How long did it take you to edit? Can you talk a bit about that process?
Editing always takes longer than anticipated! But there’s also a beauty in that; all of us on the team invested so much of ourselves in the project that we wanted to be sure the edited project was as good as possible. One of the hardest parts was winnowing down all the material. We shot an entire morning with scenes that we didn’t use; gorgeous macro shots of Steve filing his ice axes in front of a woodstove in a rustic cabin. Fire, serrated steel, fingertips on the blade, etc. But ultimately we cut this as it made the intro longer than needed. Stuff like this took hours if not days to consider. Yet there is power in the reduction.
Can you sum up what you like about the 1D X as a video camera? how does it compare to other DSLRs you have used?
The 1D X was an amazing video camera for this project, in that it’s built like a tank; it’s fully weather sealed, along with all of Canon’s L-series lenses, so it could stand up not just to the abuses of cold weather and snow, but also to the heavy condensation that occurred when bringing the camera back into the condo each night as it warmed up. It also shot 12 fps stills, which is wonderful for capturing action sequences.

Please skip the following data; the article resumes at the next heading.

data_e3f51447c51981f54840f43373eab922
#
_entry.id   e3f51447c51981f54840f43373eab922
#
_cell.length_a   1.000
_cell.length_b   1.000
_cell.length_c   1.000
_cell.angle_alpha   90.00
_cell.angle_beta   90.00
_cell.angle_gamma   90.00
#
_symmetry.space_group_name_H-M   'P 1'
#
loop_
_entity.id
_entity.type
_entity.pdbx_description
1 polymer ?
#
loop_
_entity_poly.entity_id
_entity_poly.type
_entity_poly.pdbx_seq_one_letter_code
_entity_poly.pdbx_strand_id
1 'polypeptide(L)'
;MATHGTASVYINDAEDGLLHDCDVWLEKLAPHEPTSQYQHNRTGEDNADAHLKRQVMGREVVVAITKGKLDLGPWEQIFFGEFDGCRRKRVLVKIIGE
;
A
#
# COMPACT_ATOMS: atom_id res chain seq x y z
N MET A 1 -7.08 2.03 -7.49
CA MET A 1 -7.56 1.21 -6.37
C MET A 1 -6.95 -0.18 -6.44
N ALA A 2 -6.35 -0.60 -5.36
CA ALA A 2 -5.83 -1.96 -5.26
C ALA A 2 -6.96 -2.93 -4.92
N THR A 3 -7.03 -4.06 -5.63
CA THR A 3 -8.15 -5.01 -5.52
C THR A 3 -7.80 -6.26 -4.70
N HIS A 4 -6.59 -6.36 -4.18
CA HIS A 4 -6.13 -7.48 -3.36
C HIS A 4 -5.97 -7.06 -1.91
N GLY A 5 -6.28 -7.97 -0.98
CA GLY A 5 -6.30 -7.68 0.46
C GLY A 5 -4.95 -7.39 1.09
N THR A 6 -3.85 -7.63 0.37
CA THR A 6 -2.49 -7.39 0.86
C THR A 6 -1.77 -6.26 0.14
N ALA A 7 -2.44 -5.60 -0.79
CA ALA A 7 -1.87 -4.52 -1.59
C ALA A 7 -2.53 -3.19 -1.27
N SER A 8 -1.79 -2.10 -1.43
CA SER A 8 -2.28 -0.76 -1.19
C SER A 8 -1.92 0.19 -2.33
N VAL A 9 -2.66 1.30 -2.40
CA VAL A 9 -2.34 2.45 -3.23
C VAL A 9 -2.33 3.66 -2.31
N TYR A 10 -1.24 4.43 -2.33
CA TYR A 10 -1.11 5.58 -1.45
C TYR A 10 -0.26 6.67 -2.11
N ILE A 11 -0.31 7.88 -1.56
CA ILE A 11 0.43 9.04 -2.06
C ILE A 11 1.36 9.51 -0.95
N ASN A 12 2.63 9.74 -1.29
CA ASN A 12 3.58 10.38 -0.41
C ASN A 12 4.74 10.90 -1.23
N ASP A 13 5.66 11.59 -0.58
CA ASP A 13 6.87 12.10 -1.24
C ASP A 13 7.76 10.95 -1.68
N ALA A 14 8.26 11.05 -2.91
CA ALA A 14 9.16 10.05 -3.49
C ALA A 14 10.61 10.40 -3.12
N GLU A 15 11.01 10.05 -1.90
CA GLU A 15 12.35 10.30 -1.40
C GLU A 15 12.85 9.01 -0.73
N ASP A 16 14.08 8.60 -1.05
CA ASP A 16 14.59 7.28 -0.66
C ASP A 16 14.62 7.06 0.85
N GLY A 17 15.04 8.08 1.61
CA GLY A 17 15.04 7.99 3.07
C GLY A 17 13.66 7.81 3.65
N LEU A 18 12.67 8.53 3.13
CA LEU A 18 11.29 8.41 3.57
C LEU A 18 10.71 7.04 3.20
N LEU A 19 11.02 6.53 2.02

Another huge leap on this camera is the low light ability. We shot at ISOs as high as 25,600 with great results, and that just blew my mind. The camera could see better than our eyes, truly.
And the new ALL-I compression codec is a huge leap forward. The files from this camera have greater dynamic range, and also hold up better to the push-pull process of color grading than Canon’s previous generation of cameras.
Have you tried the EOS-1D C yet? Does that camera interest you?
I haven’t yet I would love to. It definitely interests me. Pretty much every new high-end camera interests me if it allows us to do more with less. Art happens when we are unencumbered by our tools.
Is there anything else you would like to add?
I’m just very thankful for the opportunity to share our work with you and your readers. Thank you for your interest in our project.
You can see more of Tyler’s work on his website www.tylerstableford.com.